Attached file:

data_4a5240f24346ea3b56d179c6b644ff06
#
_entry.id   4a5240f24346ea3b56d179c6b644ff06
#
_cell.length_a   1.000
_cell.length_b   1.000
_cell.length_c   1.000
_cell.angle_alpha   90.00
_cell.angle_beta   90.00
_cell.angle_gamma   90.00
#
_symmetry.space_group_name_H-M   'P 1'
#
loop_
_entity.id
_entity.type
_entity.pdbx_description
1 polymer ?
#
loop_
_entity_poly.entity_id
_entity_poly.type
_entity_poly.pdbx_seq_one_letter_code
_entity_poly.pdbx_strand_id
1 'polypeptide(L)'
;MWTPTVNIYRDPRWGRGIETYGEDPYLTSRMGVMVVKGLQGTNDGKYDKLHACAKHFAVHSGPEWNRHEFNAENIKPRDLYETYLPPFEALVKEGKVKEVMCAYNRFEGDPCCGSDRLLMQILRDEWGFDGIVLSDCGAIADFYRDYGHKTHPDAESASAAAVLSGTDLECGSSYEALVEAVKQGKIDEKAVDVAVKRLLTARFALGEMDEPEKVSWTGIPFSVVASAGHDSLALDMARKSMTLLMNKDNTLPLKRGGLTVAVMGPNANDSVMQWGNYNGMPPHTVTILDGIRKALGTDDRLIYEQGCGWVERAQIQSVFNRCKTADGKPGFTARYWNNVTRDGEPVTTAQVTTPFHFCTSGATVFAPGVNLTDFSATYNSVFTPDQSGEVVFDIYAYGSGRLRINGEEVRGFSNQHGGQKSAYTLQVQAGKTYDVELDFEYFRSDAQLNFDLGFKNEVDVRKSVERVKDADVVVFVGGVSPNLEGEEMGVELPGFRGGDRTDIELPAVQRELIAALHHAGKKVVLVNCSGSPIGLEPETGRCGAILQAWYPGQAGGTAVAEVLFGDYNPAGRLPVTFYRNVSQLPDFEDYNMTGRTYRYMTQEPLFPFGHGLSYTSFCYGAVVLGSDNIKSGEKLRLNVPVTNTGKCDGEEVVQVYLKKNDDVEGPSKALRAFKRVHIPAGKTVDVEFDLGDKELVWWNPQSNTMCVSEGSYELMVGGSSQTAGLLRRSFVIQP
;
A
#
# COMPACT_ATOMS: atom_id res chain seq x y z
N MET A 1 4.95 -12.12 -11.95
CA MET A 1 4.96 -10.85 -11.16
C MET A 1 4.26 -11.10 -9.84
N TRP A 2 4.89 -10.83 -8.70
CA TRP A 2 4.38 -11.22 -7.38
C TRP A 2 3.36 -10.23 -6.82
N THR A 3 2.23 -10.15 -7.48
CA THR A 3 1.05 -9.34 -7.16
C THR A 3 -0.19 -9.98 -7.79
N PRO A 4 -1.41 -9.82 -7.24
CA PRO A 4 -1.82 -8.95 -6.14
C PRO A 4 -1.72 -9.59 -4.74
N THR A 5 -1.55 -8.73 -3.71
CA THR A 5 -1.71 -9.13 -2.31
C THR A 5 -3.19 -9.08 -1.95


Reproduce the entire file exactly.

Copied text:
data_4a5240f24346ea3b56d179c6b644ff06
#
_entry.id   4a5240f24346ea3b56d179c6b644ff06
#
_cell.length_a   1.000
_cell.length_b   1.000
_cell.length_c   1.000
_cell.angle_alpha   90.00
_cell.angle_beta   90.00
_cell.angle_gamma   90.00
#
_symmetry.space_group_name_H-M   'P 1'
#
loop_
_entity.id
_entity.type
_entity.pdbx_description
1 polymer ?
#
loop_
_entity_poly.entity_id
_entity_poly.type
_entity_poly.pdbx_seq_one_letter_code
_entity_poly.pdbx_strand_id
1 'polypeptide(L)'
;MWTPTVNIYRDPRWGRGIETYGEDPYLTSRMGVMVVKGLQGTNDGKYDKLHACAKHFAVHSGPEWNRHEFNAENIKPRDLYETYLPPFEALVKEGKVKEVMCAYNRFEGDPCCGSDRLLMQILRDEWGFDGIVLSDCGAIADFYRDYGHKTHPDAESASAAAVLSGTDLECGSSYEALVEAVKQGKIDEKAVDVAVKRLLTARFALGEMDEPEKVSWTGIPFSVVASAGHDSLALDMARKSMTLLMNKDNTLPLKRGGLTVAVMGPNANDSVMQWGNYNGMPPHTVTILDGIRKALGTDDRLIYEQGCGWVERAQIQSVFNRCKTADGKPGFTARYWNNVTRDGEPVTTAQVTTPFHFCTSGATVFAPGVNLTDFSATYNSVFTPDQSGEVVFDIYAYGSGRLRINGEEVRGFSNQHGGQKSAYTLQVQAGKTYDVELDFEYFRSDAQLNFDLGFKNEVDVRKSVERVKDADVVVFVGGVSPNLEGEEMGVELPGFRGGDRTDIELPAVQRELIAALHHAGKKVVLVNCSGSPIGLEPETGRCGAILQAWYPGQAGGTAVAEVLFGDYNPAGRLPVTFYRNVSQLPDFEDYNMTGRTYRYMTQEPLFPFGHGLSYTSFCYGAVVLGSDNIKSGEKLRLNVPVTNTGKCDGEEVVQVYLKKNDDVEGPSKALRAFKRVHIPAGKTVDVEFDLGDKELVWWNPQSNTMCVSEGSYELMVGGSSQTAGLLRRSFVIQP
;
A
#
# COMPACT_ATOMS: atom_id res chain seq x y z
N MET A 1 4.95 -12.12 -11.95
CA MET A 1 4.96 -10.85 -11.16
C MET A 1 4.26 -11.10 -9.84
N TRP A 2 4.89 -10.83 -8.70
CA TRP A 2 4.38 -11.22 -7.38
C TRP A 2 3.36 -10.23 -6.82
N THR A 3 2.23 -10.15 -7.48
CA THR A 3 1.05 -9.34 -7.16
C THR A 3 -0.19 -9.98 -7.79
N PRO A 4 -1.41 -9.82 -7.24
CA PRO A 4 -1.82 -8.95 -6.14
C PRO A 4 -1.72 -9.59 -4.74
N THR A 5 -1.55 -8.73 -3.71
CA THR A 5 -1.71 -9.13 -2.31
C THR A 5 -3.19 -9.08 -1.95